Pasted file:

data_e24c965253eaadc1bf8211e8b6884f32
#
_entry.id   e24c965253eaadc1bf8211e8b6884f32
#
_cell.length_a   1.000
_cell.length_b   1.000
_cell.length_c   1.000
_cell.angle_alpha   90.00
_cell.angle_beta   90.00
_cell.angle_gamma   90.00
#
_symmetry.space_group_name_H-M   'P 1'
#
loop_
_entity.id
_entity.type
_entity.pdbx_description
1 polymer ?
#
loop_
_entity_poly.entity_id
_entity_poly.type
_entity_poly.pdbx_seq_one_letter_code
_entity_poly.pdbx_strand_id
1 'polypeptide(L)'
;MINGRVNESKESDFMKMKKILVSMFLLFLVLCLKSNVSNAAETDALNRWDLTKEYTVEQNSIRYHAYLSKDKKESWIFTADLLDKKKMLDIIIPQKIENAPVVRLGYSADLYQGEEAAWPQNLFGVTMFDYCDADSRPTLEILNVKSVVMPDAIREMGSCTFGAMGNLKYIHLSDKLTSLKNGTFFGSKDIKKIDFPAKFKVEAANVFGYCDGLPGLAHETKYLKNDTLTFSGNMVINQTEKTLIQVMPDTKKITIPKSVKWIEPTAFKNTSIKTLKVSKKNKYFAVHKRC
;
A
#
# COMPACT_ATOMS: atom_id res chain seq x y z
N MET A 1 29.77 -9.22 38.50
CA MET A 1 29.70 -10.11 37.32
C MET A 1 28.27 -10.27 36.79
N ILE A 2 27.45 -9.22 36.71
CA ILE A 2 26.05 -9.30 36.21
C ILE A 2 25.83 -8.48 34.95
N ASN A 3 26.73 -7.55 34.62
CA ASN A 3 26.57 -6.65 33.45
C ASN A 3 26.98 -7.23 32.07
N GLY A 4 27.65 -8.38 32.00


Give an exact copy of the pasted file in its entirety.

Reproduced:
data_e24c965253eaadc1bf8211e8b6884f32
#
_entry.id   e24c965253eaadc1bf8211e8b6884f32
#
_cell.length_a   1.000
_cell.length_b   1.000
_cell.length_c   1.000
_cell.angle_alpha   90.00
_cell.angle_beta   90.00
_cell.angle_gamma   90.00
#
_symmetry.space_group_name_H-M   'P 1'
#
loop_
_entity.id
_entity.type
_entity.pdbx_description
1 polymer ?
#
loop_
_entity_poly.entity_id
_entity_poly.type
_entity_poly.pdbx_seq_one_letter_code
_entity_poly.pdbx_strand_id
1 'polypeptide(L)'
;MINGRVNESKESDFMKMKKILVSMFLLFLVLCLKSNVSNAAETDALNRWDLTKEYTVEQNSIRYHAYLSKDKKESWIFTADLLDKKKMLDIIIPQKIENAPVVRLGYSADLYQGEEAAWPQNLFGVTMFDYCDADSRPTLEILNVKSVVMPDAIREMGSCTFGAMGNLKYIHLSDKLTSLKNGTFFGSKDIKKIDFPAKFKVEAANVFGYCDGLPGLAHETKYLKNDTLTFSGNMVINQTEKTLIQVMPDTKKITIPKSVKWIEPTAFKNTSIKTLKVSKKNKYFAVHKRC
;
A
#
# COMPACT_ATOMS: atom_id res chain seq x y z
N MET A 1 29.77 -9.22 38.50
CA MET A 1 29.70 -10.11 37.32
C MET A 1 28.27 -10.27 36.79
N ILE A 2 27.45 -9.22 36.71
CA ILE A 2 26.05 -9.30 36.21
C ILE A 2 25.83 -8.48 34.95
N ASN A 3 26.73 -7.55 34.62
CA ASN A 3 26.57 -6.65 33.45
C ASN A 3 26.98 -7.23 32.07
N GLY A 4 27.65 -8.38 32.00